There’s something to that, as the end of the Cold War meant that former communist dictatorships now had millions of AK-47s, and similar weapons, on their hands. It didn’t take long for the gunrunners to show up and buy (cheaply) or steal (via bribes) millions of those weapons. Many of them quickly began showing up in Africa. But Africa’s problems predated the AK-47 flood. NGOs are rather more reluctant to tackle the ancient and persistent problems of government corruption and tribal animosity. NGOs also do not like to discuss the role they play in prolonging wars, by providing food and other supplies to the armed groups (who basically mug the NGOs for the stuff.)

It’s also become more common for NGOs to call for military intervention many of these war torn areas. The NGOs have a vested interest in such intervention, for the United Nations and many wealthy countries hire NGOs to deliver humanitarian services in disaster areas, in order to avoid the risk of government employees getting injured or killed. While other NGOs come in on their own, using funds they have collected, to deliver aid, all NGOs in a crises area often find themselves in need of military protection. Thus it should not have been so surprising to find several hundred NGOs operating in combat zones like Somalia, Iraq and Afghanistan, criticizing, yet dependent on peacekeeping troops for protection. Each of the NGOs showing up in a combat zone is spending some of its resources lobbying for government intervention to protect their staff in what is usually a very dangerous areas. The NGOs also know that by getting any media attention for their efforts will not only increase pressure on governments to get more involved, but will make it easier for the NGOs to raise money.

The NGOs have come to be so active in all these trouble spots not just because there are more NGOs, but because there is more trouble out there. Conflicts like Afghanistan, Iraq, Sudan, the Balkans and in South America grew from 36 in the early 1960s, to 55 in the 1970s, 62 in the 1980s. While the violence has declined in most of the world, it has increased in Africa. So has the number of NGOs there.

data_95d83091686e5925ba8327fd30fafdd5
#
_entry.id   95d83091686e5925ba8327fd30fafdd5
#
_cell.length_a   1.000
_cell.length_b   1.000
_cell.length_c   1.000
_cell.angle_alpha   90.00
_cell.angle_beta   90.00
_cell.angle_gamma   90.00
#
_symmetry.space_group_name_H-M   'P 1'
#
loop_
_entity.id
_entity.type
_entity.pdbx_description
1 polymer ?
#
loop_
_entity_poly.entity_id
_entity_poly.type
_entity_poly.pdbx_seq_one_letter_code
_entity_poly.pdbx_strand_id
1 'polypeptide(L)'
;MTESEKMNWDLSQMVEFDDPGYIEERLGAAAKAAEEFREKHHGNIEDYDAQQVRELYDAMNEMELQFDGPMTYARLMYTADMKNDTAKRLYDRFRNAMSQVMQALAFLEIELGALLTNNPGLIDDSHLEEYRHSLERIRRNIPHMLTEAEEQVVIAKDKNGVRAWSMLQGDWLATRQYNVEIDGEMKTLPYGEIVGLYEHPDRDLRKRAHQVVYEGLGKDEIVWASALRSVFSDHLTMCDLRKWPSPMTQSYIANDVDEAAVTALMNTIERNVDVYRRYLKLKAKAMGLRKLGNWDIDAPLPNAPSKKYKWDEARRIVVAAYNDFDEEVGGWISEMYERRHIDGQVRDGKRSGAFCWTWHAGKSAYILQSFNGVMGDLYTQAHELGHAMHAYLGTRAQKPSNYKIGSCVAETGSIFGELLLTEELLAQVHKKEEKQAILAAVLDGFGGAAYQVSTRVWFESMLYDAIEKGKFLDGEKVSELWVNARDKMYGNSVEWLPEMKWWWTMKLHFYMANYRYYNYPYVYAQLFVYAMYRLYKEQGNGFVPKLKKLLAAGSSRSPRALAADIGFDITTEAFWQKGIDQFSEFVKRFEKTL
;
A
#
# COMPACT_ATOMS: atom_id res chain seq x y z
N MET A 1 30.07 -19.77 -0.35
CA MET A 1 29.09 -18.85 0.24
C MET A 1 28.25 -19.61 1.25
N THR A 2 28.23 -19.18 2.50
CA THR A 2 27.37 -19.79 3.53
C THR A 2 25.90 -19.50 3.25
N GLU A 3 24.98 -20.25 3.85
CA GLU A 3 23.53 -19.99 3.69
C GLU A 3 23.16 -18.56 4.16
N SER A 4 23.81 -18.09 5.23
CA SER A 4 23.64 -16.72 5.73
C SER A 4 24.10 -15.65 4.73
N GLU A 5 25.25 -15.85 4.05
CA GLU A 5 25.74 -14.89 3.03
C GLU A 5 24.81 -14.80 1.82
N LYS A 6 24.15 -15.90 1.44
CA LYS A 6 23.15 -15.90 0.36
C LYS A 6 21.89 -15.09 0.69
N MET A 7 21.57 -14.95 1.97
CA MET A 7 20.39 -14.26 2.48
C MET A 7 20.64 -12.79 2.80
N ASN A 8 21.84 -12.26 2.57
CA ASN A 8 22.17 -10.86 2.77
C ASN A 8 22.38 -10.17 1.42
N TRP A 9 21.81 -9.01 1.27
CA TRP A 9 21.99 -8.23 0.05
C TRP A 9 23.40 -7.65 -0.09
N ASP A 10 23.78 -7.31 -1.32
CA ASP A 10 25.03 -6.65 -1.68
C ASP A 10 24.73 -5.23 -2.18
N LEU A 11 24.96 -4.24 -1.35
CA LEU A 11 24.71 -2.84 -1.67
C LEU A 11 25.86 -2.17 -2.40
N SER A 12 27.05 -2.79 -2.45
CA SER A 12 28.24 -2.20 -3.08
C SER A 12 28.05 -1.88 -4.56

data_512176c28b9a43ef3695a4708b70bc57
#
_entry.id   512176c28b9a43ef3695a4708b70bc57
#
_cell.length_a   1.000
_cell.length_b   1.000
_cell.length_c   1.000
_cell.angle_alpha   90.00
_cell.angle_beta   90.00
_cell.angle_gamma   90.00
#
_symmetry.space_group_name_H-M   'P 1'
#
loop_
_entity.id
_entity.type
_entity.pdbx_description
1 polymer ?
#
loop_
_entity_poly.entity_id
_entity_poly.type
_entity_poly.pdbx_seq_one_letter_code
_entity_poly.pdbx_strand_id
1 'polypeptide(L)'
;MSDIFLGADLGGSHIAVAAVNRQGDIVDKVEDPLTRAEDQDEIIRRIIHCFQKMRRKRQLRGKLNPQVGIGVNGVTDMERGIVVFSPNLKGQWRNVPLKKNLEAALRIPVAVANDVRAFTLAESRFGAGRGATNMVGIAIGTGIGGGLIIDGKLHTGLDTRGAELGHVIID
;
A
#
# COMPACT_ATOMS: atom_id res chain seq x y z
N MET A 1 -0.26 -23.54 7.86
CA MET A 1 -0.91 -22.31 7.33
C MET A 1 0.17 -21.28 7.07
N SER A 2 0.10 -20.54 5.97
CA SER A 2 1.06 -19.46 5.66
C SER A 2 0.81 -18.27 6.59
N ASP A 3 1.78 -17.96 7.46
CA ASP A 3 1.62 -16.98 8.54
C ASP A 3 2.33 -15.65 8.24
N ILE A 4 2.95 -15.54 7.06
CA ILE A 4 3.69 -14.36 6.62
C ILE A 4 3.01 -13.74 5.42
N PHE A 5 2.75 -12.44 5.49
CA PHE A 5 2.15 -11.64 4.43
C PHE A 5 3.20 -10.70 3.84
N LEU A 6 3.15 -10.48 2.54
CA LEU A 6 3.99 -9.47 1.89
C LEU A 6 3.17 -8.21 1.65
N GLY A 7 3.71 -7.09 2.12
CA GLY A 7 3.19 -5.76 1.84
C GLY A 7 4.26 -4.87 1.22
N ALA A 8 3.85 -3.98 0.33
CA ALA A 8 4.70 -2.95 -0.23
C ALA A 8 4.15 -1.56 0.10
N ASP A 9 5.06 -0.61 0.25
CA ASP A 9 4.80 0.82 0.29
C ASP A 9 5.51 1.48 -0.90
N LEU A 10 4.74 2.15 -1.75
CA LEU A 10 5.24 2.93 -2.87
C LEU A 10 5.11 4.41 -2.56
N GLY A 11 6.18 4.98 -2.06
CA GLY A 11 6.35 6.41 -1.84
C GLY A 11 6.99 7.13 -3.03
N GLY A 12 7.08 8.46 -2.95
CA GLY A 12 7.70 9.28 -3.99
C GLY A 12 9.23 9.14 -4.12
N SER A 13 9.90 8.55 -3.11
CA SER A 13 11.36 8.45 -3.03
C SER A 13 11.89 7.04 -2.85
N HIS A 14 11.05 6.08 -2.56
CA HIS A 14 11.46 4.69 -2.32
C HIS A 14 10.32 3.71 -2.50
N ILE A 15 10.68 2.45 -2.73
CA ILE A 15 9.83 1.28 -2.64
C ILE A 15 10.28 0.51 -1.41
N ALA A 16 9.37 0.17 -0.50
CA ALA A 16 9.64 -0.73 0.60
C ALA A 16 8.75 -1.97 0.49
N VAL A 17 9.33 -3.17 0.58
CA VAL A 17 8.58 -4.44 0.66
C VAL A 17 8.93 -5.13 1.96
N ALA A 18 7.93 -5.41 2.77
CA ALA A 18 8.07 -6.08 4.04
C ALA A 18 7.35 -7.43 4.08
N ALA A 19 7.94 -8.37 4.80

The NGOs are very media savvy. They know what kind of stories the TV and radio crews are looking for and will provide it in return for a little favorable coverage. The media often found that the NGO staff were the best source of leads and stories in crises zones. The NGOs didn't work for any government, so had less reason to just dish out the official version of what was going on. The NGO staff were pushing their NGO, but the press generally didn't mind that, for the NGOs were doing good works and who could criticize that?

So it’s hard to beat up on NGOs. After all, they are doing good works. However, NGOs have a tendency to take better care of themselves, than the people they are supposed to be aiding in a time of great need. Some of the more recent NGOs are basically scams, as criminals and terrorists have found that being an NGO provides great cover for less charitable activities. This was noted recently in Afghanistan, where government officials recently noted that nearly 2,000 NGOs operating there were more concerned with NGO welfare, than that of the Afghan people.

NGOs also attract a lot of outfits with hidden agendas. You have the anti-globalization organizations, and other outfits where orphaned leftists and anarchists have found a new home. Some of these political NGOs are open about their advocacy, but many keep it hidden. One thing NGO staffers do not hide is the attitude that they are serving a higher purpose and must be given special treatment by any mere government organization.

But now there is a backlash, led by some NGOs themselves. The larger number of NGOs has brought in many incompetent (or just less competent), or even criminal NGOs. So some of the major NGOs are now calling for some regulation. Right now, anyone can play. But the established NGOs, in order to preserve their stature, clout, and cash flow, want to keep a lot of the little players out. Thus it has come full circle, with NGOs forming their own NGO government in order to establish some kind of order.

NGOs are also coming to realize that the problems they are trying to help out with, are part of much larger tragedies. The widespread collapse of governments and economies in Africa is one issue most NGOs can agree on. Other big issues, like “globalization” (which is basically blaming “capitalism” for the world’s ills) or Islamic terrorism (too scary for most NGOs to deal with), are danced around for political reasons. But the tragedy in Africa is something everyone can agree on. There remains the problem of what to do about it.